The FAA expressly forbids flying within 500' of people, structures, etc...:

§ 91.119 Minimum safe altitudes: General. Except when necessary for takeoff or landing, no person may operate an aircraft below the following altitudes:




(c) Over other than congested areas. An altitude of 500 feet above the surface, except over open water or sparsely populated areas. In those cases, the aircraft may not be operated closer than 500 feet to any person, vessel, vehicle, or structure.

It's hard to find much wiggle room in the plain meaning of this statement. However I feel like there would be an exception when either the structures in question are your own (or otherwise authorized by the owner) or the people on the ground are somehow participating in the flight (such as judges for a flour drop).

Nonetheless, no exception exists in 91.119(c). Is there an exception anywhere else, perhaps in a LOI or AC?

  • $\begingroup$ Owning a structure doesn’t make you less likely to hit it. If you can show a good reason to get closer and adequate clear space nearby to land in the event of engine failure, you should be able to get a waiver under 91.905. $\endgroup$ – StephenS May 4 at 21:22
  • $\begingroup$ IMHO, the FAA doesn't particularly care if you hit things. It cares if you hit things and as a result other people care. Many of the FAA regulations are built around ensuring that public outcry does not bring about a congressional act which constrains the FAA to act in a certain manner. For instance, practice as much aerobatics as you want, so long as you don't scare the public or hurt anyone aside from yourself. (This opinion is motivated in largest part by a direct 2015 conversation with FAA Administrator M. Huerta concerning drone safety and integration into the NAS.) $\endgroup$ – Kenn Sebesta May 4 at 21:53

See 91.905, List of rules subject to waivers:

91.119 Minimum safe altitudes: General.

In other words, 91.905 allows the FAA to issue a waiver to 91.119, e.g. for airshows. The form for requesting a waiver is here, and the FAA can set more or less whatever conditions they like for granting one.

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    $\begingroup$ Would a pilot require/receive a standing waiver for close-proximity flight near authorized structures, i.e. cropdusting on one's own farm? Relatedly, what about landing near a campsite out in bush country? $\endgroup$ – Kenn Sebesta May 4 at 20:27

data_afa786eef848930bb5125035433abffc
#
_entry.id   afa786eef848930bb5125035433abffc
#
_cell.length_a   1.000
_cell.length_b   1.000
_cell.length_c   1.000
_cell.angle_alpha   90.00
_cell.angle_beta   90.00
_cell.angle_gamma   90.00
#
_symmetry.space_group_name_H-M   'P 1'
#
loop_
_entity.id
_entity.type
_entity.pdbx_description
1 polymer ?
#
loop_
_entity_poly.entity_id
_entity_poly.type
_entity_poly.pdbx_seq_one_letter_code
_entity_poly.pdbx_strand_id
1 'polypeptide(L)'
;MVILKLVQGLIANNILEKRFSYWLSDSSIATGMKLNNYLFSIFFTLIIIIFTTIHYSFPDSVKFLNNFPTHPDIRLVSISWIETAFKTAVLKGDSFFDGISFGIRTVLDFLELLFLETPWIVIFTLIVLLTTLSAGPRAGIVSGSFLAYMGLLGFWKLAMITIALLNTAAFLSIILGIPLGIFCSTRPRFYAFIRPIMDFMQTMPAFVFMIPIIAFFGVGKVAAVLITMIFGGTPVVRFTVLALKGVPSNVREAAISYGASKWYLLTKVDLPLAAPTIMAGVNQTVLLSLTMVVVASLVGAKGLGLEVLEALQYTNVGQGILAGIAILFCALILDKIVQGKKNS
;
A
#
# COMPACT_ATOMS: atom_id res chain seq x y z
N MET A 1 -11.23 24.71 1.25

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    $\begingroup$ @KennSebesta Cropdusting is a specific activity with its own rules. And landing is already an exception to 91.119. The real bottom line is 91.13: even with a waiver 'careless and reckless' still applies. $\endgroup$ – Pondlife May 4 at 20:41
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    $\begingroup$ @KennSebesta - for landing near a campsite, see FAR 91.119(c), specifically "sparsely" populated areas ( 500 feet away from structures, no altitude restriction [just a 500 foot bubble]). Crop dusting, see FAR part 137.49 - "Notwithstanding part 91 of this chapter, during the actual dispensing operation,...an aircraft may be operated over other than congested areas below 500 feet above the surface and closer than 500 feet to persons, vessels, vehicles, and structures, if the operations are conducted without creating a hazard to persons or property on the surface". (reg. shortened to fit space $\endgroup$ – 757toga May 4 at 20:46
  • $\begingroup$ @KennSebesta - also, as Pondlife notes, takeoff/landing is excepted from 91.119 for obvious reasons. $\endgroup$ – 757toga May 4 at 20:50
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    $\begingroup$ @KennSebesta - If you are landing, it does not matter if the campsite is within 500’. All of the altitude and distance requirements are applicable except when taking off and/or landing. Even at some small paved or grass airstrips, there may be people, vehicles and/or structures less than 500’ below or around the aircraft. A mower mowing the grass at the AER threshold is a good example. ATC at a controlled field may just give you a warning of their presence and still clear you to land. $\endgroup$ – Dean F. May 4 at 21:40

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